The best way to start a presentation


First impressions count, and this logic applies to presentations too. Grabbing your audience’s attention in those initial 60 seconds of the presentation is key to making sure you have their focus on the message you are aiming to get across. Make sure your presentation design is catered to this.

Otherwise, if you end up wasting the first minute due to a poorly-crafted presentation, then you are going to find it difficult to keep your audience concentrated on your subject matter.

With all this in mind, we take a look at the best ways to start a presentation to capture people’s attention.

  • Start with a relevant story
  • Pick a bold claim, jarring fact or statistic
  • Show a thought-provoking image
  • Ask a rhetorical question
  • Select a short interesting video
  • Ask your audience to use their imagination
  • Choose a meaningful quote

Start with a relevant story

A well-told story that is relevant (and not too long either) can be an excellent way to catch the attention of your audience. Always make sure that the story you are telling connects with the presentation you will be giving.

Pick a bold claim, jarring fact or statistic

Do something a little bit different and engage your audience by surprising them with a bold statement, fact or statistic. This doesn’t mean saying something for the mere sake of it – your presentation should support the point you are making – but it can be an interesting way to make sure people perk up and start listening.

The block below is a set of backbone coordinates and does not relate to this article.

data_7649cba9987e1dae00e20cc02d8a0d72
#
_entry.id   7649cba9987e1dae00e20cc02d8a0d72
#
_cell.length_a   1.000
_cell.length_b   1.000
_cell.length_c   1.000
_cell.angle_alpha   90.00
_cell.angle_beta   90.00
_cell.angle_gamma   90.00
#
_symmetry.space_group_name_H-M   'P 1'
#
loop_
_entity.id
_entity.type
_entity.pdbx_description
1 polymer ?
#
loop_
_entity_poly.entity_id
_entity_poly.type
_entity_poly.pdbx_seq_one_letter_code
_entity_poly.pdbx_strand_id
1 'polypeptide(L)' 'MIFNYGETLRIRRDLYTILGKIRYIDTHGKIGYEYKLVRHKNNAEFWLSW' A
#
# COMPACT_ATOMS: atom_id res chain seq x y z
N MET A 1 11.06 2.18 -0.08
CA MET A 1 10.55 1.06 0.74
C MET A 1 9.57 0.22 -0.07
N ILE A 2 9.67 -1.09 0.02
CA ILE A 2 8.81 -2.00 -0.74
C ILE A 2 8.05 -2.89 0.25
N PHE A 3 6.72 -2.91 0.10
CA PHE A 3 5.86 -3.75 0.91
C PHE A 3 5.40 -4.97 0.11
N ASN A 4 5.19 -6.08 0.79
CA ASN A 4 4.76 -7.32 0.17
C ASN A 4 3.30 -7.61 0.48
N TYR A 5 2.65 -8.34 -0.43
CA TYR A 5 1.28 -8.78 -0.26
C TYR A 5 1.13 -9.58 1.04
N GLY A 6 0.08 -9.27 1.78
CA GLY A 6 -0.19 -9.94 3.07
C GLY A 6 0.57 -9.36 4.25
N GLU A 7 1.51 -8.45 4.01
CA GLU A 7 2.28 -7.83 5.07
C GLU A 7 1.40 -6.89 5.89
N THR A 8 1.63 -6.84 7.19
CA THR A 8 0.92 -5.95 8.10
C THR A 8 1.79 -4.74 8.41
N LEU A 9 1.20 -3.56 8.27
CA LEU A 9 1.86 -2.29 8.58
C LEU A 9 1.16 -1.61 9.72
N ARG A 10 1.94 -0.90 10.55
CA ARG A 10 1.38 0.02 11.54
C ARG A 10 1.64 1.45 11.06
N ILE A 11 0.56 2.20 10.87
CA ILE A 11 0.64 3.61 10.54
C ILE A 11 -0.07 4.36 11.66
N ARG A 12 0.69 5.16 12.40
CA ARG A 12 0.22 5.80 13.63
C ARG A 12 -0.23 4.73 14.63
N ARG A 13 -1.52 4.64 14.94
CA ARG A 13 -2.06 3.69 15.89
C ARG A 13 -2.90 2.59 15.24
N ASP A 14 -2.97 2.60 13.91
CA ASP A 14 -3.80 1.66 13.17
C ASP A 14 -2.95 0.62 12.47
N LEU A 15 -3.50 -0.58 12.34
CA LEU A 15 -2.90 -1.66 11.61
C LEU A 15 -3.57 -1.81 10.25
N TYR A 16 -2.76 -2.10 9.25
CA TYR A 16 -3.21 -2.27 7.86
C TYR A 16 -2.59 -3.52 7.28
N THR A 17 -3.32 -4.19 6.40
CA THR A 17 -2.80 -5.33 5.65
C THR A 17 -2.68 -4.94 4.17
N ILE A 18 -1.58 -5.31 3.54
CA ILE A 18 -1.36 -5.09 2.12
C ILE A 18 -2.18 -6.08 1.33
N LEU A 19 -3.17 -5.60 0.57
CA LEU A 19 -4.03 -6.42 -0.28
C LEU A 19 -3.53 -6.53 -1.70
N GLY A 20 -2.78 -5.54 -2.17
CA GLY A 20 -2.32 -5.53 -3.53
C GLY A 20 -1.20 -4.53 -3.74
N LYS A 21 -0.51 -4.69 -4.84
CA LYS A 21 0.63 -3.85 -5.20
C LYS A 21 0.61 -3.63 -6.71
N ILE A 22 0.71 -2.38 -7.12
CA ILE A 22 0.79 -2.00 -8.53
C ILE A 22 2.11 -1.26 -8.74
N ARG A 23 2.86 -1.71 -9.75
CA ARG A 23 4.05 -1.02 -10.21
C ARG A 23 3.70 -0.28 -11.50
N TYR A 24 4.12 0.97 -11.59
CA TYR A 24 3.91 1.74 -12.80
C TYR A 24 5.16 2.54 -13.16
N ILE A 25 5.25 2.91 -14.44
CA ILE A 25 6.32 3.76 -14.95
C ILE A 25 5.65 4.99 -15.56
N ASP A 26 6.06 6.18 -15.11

Show a thought-provoking image

Picking a powerful picture to start the presentation is highly recommended, as it is likely to reinforce the message you are trying to get across better. This is because visuals tend to be far more memorable.

When picking presentation images to start with, avoid complicated graphs.

But the emphasis is on choosing the right image something powerful or thought-provoking. This means avoiding things like spreadsheets and graphs to start off with.

Ask a rhetorical question

If you pick a carefully crafted rhetorical question and deliver it with confidence, it can be a captivating way to begin a presentation and spark your audience’s curiosity.

Select a short, interesting video

Another great alternative for starting your presentation is deciding to scrap words entirely and choose a video instead for your opener. Keep it short yet compelling and you can help to communicate your message far more effectively than bullet points on a slide would.

Ask your audience to use their imagination

Actively engage your audience from the very beginning by asking them to use their imagination. Make sure what you are asking from your audience is suitably linked to your presentation so that they connect with the content.

Choose a meaningful quote

Starting with a quote can sometimes be a bit risky because it wholly depends on the quote you choose, but, if you pick an excellent one it can be a strong way to start a presentation. It is best to avoid an extremely obvious, well-known quote if you ultimately go with this option.